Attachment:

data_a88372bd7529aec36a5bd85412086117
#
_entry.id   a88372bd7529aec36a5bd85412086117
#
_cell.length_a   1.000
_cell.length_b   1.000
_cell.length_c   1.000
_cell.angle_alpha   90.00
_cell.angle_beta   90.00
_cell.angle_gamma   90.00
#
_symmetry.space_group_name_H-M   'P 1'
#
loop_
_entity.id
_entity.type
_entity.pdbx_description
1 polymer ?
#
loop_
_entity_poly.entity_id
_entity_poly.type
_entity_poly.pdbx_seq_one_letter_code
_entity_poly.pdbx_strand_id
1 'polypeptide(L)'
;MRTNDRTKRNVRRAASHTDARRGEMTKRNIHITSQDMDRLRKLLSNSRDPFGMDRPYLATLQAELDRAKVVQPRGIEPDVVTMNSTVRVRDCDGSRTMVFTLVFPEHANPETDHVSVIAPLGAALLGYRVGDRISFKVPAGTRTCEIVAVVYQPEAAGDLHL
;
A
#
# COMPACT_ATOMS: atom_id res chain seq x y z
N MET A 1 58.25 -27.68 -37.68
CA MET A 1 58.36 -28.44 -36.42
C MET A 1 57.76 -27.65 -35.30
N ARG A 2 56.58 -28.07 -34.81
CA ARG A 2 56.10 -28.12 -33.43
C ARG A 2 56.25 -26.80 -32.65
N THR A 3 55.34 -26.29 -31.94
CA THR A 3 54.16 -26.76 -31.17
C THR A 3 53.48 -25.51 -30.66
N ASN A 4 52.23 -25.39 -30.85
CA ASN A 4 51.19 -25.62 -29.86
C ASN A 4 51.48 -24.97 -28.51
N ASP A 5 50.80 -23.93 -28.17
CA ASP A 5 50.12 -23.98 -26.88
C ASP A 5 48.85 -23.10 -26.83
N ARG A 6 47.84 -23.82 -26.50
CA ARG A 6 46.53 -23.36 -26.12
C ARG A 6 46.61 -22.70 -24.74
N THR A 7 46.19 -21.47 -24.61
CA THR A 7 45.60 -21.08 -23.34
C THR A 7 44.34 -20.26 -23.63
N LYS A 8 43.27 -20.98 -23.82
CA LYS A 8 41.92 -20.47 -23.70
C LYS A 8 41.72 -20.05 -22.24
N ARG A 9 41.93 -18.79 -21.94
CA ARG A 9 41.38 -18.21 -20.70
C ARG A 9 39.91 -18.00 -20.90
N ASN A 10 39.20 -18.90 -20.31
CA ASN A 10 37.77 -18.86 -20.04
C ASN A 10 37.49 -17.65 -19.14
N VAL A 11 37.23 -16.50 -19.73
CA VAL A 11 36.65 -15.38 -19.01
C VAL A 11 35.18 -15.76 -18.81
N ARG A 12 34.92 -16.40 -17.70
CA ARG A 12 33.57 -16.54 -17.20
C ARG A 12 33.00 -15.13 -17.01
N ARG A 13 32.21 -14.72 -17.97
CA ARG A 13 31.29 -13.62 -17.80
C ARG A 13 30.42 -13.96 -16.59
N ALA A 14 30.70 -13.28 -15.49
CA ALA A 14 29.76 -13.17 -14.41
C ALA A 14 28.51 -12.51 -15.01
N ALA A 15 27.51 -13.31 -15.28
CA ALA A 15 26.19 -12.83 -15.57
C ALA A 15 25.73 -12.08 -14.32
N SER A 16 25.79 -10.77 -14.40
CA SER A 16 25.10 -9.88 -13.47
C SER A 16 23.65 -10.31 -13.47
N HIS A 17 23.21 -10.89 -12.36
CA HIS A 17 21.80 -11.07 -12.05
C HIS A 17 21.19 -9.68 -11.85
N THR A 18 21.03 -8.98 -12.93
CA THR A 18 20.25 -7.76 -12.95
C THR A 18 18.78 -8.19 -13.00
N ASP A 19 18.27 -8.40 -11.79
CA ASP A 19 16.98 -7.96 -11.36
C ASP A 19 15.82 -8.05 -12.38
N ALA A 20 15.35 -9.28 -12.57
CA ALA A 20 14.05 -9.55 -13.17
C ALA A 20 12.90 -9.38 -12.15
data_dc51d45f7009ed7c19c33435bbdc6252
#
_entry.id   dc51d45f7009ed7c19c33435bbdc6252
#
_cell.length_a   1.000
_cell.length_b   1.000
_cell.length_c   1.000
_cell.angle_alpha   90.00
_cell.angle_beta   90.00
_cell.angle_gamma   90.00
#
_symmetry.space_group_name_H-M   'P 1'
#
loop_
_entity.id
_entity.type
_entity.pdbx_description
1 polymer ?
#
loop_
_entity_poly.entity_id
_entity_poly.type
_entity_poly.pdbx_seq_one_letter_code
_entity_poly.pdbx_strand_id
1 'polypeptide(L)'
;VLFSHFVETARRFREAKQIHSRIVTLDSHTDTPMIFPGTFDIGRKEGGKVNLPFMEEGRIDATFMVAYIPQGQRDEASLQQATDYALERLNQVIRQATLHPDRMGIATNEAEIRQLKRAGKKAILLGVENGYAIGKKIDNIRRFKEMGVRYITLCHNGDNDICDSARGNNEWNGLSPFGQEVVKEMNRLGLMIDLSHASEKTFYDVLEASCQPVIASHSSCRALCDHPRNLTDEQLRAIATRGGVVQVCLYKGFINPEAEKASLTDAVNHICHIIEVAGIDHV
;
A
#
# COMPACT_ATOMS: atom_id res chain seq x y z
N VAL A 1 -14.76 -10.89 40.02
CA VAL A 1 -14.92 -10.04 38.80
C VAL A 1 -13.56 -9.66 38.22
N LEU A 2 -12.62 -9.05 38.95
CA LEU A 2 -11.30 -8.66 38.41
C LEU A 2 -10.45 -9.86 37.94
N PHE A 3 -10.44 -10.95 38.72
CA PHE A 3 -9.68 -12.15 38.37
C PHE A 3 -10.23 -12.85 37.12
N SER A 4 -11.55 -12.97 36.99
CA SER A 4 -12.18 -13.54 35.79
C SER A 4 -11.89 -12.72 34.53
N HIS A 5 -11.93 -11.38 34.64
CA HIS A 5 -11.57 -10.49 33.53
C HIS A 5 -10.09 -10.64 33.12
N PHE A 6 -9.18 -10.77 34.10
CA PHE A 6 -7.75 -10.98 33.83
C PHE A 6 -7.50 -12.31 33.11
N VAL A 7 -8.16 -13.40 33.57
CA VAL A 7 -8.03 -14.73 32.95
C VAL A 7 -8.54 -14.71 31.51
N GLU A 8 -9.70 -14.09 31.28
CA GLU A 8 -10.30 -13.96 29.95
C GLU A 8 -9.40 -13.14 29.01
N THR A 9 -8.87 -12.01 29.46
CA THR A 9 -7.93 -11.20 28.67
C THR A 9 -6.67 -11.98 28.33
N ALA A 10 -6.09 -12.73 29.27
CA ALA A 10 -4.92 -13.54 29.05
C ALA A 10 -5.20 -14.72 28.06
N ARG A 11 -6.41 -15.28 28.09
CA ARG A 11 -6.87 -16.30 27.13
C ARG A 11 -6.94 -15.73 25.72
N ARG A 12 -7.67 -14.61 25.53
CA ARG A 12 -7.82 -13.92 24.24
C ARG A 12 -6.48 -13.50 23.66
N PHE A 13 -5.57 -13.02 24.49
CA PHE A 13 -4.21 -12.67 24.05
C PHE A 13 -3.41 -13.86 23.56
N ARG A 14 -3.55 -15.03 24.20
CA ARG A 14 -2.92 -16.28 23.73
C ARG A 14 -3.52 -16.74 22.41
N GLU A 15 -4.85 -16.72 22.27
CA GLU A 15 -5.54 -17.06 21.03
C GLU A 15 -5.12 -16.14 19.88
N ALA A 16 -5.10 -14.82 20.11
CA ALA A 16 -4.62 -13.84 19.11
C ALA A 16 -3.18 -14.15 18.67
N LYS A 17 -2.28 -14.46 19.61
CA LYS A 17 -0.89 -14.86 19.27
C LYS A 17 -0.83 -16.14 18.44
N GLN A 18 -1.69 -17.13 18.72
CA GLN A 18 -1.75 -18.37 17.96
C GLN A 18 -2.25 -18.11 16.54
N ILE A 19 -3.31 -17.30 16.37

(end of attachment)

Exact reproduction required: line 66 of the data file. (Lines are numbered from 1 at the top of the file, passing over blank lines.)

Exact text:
C ARG A 12 33.00 -15.13 -17.01